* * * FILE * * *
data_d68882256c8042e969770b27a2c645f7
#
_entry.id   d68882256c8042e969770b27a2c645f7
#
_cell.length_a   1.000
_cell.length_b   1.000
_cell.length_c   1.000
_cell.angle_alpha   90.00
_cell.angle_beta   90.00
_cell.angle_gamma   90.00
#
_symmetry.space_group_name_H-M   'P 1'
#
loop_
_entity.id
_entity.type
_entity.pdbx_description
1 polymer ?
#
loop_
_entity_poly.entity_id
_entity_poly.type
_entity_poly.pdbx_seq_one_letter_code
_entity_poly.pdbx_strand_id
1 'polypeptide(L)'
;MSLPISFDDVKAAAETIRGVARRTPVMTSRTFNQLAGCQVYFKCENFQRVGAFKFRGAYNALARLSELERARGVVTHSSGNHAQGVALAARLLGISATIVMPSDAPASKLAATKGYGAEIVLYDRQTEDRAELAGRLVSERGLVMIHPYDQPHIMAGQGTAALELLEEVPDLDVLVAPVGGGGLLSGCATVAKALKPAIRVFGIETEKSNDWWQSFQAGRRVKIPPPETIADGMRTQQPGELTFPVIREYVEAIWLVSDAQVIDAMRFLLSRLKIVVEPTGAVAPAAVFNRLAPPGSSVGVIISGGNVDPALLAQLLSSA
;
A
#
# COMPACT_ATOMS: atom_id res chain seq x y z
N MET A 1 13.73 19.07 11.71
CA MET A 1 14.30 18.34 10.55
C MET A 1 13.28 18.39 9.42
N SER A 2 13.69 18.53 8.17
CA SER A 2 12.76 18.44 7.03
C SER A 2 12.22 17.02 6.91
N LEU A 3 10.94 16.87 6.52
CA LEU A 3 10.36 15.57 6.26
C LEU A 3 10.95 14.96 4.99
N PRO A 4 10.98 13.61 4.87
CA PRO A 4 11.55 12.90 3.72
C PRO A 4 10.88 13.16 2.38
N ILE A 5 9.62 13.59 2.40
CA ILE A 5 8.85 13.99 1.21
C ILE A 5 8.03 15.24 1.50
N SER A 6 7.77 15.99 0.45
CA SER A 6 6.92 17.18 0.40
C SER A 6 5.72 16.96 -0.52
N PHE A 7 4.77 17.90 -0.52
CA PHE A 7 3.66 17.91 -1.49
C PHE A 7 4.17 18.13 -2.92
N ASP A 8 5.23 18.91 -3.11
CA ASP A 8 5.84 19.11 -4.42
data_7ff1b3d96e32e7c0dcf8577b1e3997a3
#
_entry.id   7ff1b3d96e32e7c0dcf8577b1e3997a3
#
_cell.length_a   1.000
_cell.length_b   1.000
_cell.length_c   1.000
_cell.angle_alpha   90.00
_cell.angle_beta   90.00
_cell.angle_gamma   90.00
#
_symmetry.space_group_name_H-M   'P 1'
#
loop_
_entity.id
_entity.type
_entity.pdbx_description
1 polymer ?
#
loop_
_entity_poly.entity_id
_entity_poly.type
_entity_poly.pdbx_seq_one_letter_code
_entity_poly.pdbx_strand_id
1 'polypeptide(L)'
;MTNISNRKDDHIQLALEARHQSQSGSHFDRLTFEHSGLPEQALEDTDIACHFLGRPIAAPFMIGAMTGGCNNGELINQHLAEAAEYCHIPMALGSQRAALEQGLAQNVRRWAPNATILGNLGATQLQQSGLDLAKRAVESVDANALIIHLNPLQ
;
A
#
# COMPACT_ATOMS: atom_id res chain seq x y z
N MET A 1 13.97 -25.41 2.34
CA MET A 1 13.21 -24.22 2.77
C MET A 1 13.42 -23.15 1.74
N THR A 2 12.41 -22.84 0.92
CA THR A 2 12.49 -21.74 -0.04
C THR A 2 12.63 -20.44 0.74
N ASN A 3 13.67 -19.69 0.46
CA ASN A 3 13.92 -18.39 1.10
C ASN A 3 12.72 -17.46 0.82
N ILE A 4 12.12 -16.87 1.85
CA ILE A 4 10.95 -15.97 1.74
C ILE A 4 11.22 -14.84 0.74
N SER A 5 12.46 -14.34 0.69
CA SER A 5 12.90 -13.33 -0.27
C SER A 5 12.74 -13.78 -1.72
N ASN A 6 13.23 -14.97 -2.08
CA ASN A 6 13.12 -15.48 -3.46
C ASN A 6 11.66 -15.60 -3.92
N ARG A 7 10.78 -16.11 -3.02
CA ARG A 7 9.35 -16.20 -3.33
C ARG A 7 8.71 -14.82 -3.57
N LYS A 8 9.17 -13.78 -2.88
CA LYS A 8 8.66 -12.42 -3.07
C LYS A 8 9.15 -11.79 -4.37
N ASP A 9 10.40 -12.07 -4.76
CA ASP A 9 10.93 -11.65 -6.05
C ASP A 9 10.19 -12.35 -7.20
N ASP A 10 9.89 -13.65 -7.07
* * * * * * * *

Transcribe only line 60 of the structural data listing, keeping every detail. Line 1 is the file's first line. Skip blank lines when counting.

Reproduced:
_cell.length_c   1.000